Monday, 15 September 2014

Knights of God and The Crystal Cave

One of the panels we went to at WorldCon - in fact, the very first one we went to - was about children's TV. They talked about lots of programmes that we both remembered with fondness - and then someone mentioned the Knights of God.
"Huh?" said the Young Man.
"Oh, you'd love Knights of God!" I said.

It was only broadcast once, in 1987, and it's never been put out on video or DVD, though there is a paperback. I had quite a job to track down a copy, which I eventually got from
To be honest, all I really remembered was John Woodvine, as Prior Mordrin, the leader of the fascistic Knights of God, being evil - and the fact that they blew up a helicopter in the final episode! I'd never seen all the episodes, and I'd completely forgotten that Patrick Troughton was in it, as Arthur, leader of the resistance movement. In fact, his character behaved more like Merlin than King Arthur, but the whole thing had a vaguely Arthurian feel to it.
The series was set slightly in the future - 2020 - when a devastating civil war had been won by the Knights of God, who were ruling from Winchester, London having been mostly destroyed. However, there was still resistance in Wales, led by Gareth Thomas - who had experience of this sort of thing, having recently been Blake of Blake's Seven, and in the Wastelands, which was basically Yorkshire, led by Don Henderson, who spent a lot of time wandering round the moors with a machine gun.
As it was a children's series, though, the main hero was Gervase Edwards, son of Gareth Thomas's character, and his girlfriend Julia, who were imprisoned in a "training camp", pursued across the moors, shot at, and generally had a pretty rough time of it over the thirteen episodes. Co-incidentally, Julia was the daughter of the Brigadier of the Guards Regiment which came over to the side of the resistance near the end. They were played by George Winter and Clare Parker.
It was soon clear, as I watched, that the most interesting thing about the story was not the youngsters trying to survive and find out what Gervase's destiny was (it would have been a lot shorter story if Arthur had just told him, and by the time he discovered it, the only person to be surprised was him!) but the power struggle between Prior Mordrin and his deputy Brother Hugo, played with oily malevolence by Julian Fellowes (more recently seen in Downton Abbey).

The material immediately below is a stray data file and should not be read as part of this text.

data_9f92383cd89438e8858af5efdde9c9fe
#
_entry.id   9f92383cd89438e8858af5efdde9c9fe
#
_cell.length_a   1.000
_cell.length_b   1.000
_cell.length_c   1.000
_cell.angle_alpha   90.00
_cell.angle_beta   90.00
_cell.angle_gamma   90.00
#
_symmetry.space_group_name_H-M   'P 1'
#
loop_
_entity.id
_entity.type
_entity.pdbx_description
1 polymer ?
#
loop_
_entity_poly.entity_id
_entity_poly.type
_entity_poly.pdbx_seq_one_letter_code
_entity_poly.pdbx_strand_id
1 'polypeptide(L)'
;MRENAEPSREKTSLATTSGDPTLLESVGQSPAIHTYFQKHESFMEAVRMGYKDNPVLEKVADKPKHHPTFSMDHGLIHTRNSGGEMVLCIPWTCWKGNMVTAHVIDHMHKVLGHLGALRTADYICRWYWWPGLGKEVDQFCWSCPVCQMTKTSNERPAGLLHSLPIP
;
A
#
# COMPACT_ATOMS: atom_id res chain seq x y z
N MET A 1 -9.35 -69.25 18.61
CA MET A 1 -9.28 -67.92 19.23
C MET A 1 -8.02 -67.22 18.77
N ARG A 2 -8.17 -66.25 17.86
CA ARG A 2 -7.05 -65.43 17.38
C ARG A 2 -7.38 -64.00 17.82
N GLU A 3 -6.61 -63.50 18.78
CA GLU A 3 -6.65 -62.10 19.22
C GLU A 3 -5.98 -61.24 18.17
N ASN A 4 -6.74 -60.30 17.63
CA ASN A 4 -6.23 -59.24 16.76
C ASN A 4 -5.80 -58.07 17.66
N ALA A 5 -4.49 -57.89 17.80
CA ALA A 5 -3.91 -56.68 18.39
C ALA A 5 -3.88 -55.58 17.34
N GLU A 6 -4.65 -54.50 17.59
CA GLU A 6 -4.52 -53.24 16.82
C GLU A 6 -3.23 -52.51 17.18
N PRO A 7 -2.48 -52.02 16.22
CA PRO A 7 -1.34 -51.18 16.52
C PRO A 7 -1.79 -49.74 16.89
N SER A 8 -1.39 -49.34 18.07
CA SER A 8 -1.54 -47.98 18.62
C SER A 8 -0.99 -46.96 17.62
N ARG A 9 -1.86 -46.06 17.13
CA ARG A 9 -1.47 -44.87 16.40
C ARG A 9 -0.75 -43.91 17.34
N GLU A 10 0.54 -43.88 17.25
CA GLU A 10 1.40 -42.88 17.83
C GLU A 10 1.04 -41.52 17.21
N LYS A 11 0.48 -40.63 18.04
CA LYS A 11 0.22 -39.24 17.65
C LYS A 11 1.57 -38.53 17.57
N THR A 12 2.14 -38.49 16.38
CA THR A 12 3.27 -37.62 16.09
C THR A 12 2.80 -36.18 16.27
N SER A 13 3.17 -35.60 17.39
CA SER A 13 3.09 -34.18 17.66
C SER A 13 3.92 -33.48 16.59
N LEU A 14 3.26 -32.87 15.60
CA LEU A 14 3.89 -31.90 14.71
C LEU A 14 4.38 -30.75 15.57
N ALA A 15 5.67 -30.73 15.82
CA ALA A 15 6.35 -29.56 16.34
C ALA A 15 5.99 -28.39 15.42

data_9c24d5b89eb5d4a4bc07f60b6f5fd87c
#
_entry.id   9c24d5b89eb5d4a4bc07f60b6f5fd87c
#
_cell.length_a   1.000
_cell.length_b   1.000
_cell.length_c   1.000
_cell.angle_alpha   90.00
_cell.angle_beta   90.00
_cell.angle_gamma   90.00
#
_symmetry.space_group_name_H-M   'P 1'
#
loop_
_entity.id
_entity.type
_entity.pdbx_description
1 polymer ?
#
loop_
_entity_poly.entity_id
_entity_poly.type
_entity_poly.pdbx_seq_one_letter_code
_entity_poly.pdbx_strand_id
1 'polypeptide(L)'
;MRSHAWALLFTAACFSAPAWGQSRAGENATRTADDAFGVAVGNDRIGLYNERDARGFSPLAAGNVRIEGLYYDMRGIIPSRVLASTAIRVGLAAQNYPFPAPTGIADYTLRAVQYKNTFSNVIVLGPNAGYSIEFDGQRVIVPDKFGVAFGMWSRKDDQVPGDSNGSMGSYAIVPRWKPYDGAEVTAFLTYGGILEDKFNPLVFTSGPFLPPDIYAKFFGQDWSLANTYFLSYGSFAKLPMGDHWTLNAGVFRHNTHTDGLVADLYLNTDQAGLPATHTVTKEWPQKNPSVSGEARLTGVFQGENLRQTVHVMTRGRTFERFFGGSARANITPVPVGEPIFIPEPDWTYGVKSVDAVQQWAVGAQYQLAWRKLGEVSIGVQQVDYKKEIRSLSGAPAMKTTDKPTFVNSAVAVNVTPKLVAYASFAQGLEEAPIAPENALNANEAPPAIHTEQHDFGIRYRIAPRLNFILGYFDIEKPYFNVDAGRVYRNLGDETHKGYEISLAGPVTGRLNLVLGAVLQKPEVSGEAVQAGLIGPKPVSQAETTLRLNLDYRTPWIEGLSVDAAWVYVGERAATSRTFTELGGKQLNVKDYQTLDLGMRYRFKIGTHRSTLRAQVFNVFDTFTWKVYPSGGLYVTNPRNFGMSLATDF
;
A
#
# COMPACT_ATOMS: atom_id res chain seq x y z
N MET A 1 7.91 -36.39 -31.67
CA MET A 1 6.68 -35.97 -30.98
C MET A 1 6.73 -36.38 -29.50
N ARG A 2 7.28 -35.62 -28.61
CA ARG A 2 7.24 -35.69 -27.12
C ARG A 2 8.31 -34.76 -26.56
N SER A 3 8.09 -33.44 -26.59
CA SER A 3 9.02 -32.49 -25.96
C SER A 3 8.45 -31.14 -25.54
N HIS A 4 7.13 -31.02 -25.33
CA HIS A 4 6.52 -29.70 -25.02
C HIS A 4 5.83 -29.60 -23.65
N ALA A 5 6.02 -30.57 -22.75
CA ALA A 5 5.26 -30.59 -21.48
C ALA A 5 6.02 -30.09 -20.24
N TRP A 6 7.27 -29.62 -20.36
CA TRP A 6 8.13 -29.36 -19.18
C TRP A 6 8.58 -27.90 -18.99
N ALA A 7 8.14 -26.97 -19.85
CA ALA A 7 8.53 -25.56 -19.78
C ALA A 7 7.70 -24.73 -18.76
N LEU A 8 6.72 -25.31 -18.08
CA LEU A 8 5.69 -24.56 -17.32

I could see why it was never repeated - I spent some time when I'd finished watching it trying to make the plot work better in my head, but it was quite fun, and interesting to see how TVS had made the most of their limited budget - they made the most of the helicopters, but also kept making the point within the story that everyone had very limited resources, which was why they were using horses and carts, and sailing boats, and - once - a steam train as well as the military trucks and armoured cars.
There weren't that many female characters, either - a Yorkshire woman who helped Julia (so at least those episodes passed the Beschdel test!), Gervase's mam, and a nurse at Knights of God HQ were just about it. Also, everybody was white - one would hope, if it was being made now, that at least a couple of the Yorkshire resistance movement might be Asians from Bradford or something.

George Winter later turned up in another Arthurian series, The Crystal Cave, as young Merlin, but doesn't seem to have done much acting since then.
I was horribly disappointed by the Crystal Cave. I love the book, by Mary Stewart, that the series was based on, and Robert Powell played Ambrosius, which he did very well - but the script.... Some scenes were almost word for word from the book, which was great, but others - just weren't.
I remember looking forward with some excitement to the scene where Merlin solves the mystery of why the tower keeps falling down by leading everyone to a Roman lead mine which is causing subsidence - where he has a vision of two dragons fighting, one red and one white, just as in the traditional legend. In the books, Merlin has no control over his visions, and they affect him like having a fit. In the series, he makes the prophesy about the dragons, but by means of a trick, so he comes over as a con artist rather than the genuine prophet that he was in the book.

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